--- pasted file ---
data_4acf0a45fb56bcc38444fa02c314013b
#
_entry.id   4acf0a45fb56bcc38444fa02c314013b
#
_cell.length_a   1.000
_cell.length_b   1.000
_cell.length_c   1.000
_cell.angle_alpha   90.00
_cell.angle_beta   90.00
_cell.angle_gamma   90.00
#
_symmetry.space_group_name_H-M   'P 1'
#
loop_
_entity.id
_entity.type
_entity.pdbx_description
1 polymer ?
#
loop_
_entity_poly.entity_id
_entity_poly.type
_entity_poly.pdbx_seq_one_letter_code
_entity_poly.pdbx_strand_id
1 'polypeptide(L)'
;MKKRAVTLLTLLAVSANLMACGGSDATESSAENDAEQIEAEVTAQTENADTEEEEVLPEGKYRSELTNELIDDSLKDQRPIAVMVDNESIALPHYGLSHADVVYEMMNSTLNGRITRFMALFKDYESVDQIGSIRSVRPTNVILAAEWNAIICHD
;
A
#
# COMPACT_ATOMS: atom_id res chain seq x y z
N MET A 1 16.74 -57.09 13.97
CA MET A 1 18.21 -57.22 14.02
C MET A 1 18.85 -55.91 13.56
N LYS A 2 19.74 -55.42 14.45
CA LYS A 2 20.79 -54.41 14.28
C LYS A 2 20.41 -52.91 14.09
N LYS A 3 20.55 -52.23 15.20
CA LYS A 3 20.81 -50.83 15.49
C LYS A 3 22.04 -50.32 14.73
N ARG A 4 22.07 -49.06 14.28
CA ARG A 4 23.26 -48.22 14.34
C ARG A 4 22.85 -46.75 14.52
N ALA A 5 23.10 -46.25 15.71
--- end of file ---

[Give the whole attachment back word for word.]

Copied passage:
data_4acf0a45fb56bcc38444fa02c314013b
#
_entry.id   4acf0a45fb56bcc38444fa02c314013b
#
_cell.length_a   1.000
_cell.length_b   1.000
_cell.length_c   1.000
_cell.angle_alpha   90.00
_cell.angle_beta   90.00
_cell.angle_gamma   90.00
#
_symmetry.space_group_name_H-M   'P 1'
#
loop_
_entity.id
_entity.type
_entity.pdbx_description
1 polymer ?
#
loop_
_entity_poly.entity_id
_entity_poly.type
_entity_poly.pdbx_seq_one_letter_code
_entity_poly.pdbx_strand_id
1 'polypeptide(L)'
;MKKRAVTLLTLLAVSANLMACGGSDATESSAENDAEQIEAEVTAQTENADTEEEEVLPEGKYRSELTNELIDDSLKDQRPIAVMVDNESIALPHYGLSHADVVYEMMNSTLNGRITRFMALFKDYESVDQIGSIRSVRPTNVILAAEWNAIICHD
;
A
#
# COMPACT_ATOMS: atom_id res chain seq x y z
N MET A 1 16.74 -57.09 13.97
CA MET A 1 18.21 -57.22 14.02
C MET A 1 18.85 -55.91 13.56
N LYS A 2 19.74 -55.42 14.45
CA LYS A 2 20.79 -54.41 14.28
C LYS A 2 20.41 -52.91 14.09
N LYS A 3 20.55 -52.23 15.20
CA LYS A 3 20.81 -50.83 15.49
C LYS A 3 22.04 -50.32 14.73
N ARG A 4 22.07 -49.06 14.28
CA ARG A 4 23.26 -48.22 14.34
C ARG A 4 22.85 -46.75 14.52
N ALA A 5 23.10 -46.25 15.71